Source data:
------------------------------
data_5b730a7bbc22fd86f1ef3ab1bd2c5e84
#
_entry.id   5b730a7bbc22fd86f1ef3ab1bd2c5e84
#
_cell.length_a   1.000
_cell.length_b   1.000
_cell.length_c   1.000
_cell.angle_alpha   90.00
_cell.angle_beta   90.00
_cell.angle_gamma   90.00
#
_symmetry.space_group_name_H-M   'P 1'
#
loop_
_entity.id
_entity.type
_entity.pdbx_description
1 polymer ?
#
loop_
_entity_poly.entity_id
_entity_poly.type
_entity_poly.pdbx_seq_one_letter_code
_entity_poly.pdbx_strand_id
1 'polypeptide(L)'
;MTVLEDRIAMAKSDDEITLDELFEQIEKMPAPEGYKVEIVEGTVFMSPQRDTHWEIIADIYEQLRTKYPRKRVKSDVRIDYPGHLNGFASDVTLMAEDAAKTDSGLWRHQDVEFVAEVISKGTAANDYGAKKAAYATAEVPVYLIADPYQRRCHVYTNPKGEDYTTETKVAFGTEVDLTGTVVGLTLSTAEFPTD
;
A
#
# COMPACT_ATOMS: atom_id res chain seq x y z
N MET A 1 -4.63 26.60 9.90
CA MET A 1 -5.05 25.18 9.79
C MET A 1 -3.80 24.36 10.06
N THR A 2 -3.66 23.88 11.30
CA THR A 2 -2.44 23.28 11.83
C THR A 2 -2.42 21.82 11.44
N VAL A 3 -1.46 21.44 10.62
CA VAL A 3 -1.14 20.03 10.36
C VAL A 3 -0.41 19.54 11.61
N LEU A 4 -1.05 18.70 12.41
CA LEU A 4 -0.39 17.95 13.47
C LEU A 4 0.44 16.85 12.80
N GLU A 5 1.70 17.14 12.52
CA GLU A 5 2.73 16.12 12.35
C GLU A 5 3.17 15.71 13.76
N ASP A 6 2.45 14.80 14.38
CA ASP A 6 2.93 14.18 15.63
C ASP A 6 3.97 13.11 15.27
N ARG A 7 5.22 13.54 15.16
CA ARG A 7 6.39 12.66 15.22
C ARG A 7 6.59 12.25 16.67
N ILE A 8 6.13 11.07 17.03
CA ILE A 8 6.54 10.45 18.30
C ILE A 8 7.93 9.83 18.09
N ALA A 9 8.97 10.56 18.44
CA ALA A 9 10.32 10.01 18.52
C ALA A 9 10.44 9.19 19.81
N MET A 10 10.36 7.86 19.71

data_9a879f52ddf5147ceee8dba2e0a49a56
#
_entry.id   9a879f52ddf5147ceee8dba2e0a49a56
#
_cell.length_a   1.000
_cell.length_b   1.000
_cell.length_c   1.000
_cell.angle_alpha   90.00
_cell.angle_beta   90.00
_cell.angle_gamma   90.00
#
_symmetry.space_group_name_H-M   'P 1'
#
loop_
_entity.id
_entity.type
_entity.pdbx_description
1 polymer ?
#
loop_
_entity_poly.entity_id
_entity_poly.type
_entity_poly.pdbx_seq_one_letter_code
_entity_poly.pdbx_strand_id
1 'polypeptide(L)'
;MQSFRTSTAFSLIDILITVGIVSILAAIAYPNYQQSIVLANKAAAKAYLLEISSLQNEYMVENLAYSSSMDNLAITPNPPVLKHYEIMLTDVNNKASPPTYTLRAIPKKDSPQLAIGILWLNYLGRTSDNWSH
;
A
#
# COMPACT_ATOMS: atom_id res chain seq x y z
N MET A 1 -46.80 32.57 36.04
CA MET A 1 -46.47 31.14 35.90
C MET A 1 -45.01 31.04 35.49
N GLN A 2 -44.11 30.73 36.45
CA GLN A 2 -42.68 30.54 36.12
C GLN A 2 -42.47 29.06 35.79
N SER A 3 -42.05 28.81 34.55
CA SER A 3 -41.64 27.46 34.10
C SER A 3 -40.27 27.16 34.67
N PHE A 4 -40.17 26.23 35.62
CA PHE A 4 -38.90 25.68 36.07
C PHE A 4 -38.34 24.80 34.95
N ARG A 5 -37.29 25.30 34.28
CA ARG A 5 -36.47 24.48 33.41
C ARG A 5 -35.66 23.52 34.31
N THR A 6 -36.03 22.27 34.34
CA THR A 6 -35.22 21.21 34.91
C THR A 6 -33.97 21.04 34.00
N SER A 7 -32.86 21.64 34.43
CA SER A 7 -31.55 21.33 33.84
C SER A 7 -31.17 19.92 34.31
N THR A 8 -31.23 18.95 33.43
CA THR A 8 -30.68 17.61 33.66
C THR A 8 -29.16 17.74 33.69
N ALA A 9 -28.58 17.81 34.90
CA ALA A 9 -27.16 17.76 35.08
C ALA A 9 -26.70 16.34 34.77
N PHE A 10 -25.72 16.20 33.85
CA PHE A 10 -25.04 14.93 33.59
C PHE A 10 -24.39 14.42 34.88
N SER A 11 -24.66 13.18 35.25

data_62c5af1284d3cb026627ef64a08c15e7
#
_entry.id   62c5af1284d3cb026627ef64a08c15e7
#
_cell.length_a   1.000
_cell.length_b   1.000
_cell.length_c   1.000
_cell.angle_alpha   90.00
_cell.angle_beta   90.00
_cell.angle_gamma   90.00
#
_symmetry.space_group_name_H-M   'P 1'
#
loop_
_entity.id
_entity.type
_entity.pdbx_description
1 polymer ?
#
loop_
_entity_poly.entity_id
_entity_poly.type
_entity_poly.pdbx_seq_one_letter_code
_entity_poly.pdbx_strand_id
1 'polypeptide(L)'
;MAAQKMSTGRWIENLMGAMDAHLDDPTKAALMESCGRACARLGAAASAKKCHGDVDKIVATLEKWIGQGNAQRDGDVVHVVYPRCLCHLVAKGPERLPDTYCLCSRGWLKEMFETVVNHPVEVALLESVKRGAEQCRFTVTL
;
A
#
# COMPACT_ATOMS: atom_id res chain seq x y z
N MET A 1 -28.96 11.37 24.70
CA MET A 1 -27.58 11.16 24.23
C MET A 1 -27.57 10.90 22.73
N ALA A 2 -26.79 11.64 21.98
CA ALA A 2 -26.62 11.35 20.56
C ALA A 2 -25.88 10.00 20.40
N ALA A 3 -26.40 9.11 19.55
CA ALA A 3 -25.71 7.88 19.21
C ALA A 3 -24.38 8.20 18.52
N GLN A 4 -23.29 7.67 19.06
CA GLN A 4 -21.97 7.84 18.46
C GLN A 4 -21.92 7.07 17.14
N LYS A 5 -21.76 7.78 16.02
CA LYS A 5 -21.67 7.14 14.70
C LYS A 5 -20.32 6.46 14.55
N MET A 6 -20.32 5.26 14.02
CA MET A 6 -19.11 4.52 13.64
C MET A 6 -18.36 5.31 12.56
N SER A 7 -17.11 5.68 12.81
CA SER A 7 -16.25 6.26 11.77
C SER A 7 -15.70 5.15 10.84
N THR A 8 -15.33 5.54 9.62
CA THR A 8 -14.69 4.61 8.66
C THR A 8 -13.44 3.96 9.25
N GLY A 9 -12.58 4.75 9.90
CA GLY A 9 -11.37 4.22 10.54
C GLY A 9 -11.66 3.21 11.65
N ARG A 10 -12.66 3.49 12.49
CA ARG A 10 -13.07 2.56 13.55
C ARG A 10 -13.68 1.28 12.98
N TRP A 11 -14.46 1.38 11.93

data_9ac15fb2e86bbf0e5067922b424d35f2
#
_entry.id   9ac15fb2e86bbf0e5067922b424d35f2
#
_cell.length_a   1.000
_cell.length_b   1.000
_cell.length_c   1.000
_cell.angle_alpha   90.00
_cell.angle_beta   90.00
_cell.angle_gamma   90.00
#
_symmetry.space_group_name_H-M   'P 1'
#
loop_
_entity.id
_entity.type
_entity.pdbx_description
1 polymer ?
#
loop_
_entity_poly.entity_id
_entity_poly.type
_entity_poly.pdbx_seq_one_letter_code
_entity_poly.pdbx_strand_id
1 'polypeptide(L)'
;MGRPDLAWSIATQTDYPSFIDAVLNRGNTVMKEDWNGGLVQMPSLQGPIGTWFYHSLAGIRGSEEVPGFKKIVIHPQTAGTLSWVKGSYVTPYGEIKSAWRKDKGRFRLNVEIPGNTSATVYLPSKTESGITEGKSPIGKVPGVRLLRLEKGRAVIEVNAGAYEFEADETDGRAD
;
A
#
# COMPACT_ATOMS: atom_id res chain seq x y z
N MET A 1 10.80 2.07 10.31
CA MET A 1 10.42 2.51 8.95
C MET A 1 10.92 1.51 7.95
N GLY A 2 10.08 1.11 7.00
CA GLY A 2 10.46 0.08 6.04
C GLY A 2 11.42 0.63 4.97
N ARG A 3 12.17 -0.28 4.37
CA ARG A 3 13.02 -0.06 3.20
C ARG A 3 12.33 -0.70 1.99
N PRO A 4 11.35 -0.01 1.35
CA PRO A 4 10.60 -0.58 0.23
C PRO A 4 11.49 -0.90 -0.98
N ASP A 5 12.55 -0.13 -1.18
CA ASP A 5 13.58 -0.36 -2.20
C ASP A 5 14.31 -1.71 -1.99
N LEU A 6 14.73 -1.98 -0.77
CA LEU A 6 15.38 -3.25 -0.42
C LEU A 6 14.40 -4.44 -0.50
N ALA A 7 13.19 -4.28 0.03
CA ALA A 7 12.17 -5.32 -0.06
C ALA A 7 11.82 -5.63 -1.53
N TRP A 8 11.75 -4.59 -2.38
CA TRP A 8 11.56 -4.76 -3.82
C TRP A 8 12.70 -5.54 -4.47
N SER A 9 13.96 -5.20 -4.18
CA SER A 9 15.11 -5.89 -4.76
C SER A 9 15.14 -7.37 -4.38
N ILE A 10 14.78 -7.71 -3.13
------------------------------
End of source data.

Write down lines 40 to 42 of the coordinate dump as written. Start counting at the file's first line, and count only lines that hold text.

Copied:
N LEU A 4 -1.05 18.70 12.41
CA LEU A 4 -0.39 17.95 13.47
C LEU A 4 0.44 16.85 12.80